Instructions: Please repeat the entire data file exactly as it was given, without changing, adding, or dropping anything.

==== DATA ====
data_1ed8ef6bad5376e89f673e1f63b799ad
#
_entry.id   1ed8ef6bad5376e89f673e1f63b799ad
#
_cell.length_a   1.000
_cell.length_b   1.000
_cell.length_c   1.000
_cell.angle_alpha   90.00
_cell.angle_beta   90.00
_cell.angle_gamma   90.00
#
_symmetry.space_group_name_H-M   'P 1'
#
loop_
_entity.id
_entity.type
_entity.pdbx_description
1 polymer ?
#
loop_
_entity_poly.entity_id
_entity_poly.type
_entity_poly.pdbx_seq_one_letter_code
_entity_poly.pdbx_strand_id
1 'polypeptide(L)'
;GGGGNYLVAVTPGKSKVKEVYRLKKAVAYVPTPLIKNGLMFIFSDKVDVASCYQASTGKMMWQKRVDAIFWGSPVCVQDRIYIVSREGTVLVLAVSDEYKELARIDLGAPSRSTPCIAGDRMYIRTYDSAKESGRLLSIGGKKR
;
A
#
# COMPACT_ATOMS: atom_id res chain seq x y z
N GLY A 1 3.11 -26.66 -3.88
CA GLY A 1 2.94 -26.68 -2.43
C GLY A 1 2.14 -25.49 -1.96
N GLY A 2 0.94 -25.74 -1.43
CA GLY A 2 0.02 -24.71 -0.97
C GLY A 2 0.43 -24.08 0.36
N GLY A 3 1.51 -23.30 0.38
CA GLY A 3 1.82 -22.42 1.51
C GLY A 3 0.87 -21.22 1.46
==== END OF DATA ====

data_1ed8ef6bad5376e89f673e1f63b799ad
#
_entry.id   1ed8ef6bad5376e89f673e1f63b799ad
#
_cell.length_a   1.000
_cell.length_b   1.000
_cell.length_c   1.000
_cell.angle_alpha   90.00
_cell.angle_beta   90.00
_cell.angle_gamma   90.00
#
_symmetry.space_group_name_H-M   'P 1'
#
loop_
_entity.id
_entity.type
_entity.pdbx_description
1 polymer ?
#
loop_
_entity_poly.entity_id
_entity_poly.type
_entity_poly.pdbx_seq_one_letter_code
_entity_poly.pdbx_strand_id
1 'polypeptide(L)'
;GGGGNYLVAVTPGKSKVKEVYRLKKAVAYVPTPLIKNGLMFIFSDKVDVASCYQASTGKMMWQKRVDAIFWGSPVCVQDRIYIVSREGTVLVLAVSDEYKELARIDLGAPSRSTPCIAGDRMYIRTYDSAKESGRLLSIGGKKR
;
A
#
# COMPACT_ATOMS: atom_id res chain seq x y z
N GLY A 1 3.11 -26.66 -3.88
CA GLY A 1 2.94 -26.68 -2.43
C GLY A 1 2.14 -25.49 -1.96
N GLY A 2 0.94 -25.74 -1.43
CA GLY A 2 0.02 -24.71 -0.97
C GLY A 2 0.43 -24.08 0.36
N GLY A 3 1.51 -23.30 0.38
CA GLY A 3 1.82 -22.42 1.51
C GLY A 3 0.87 -21.22 1.46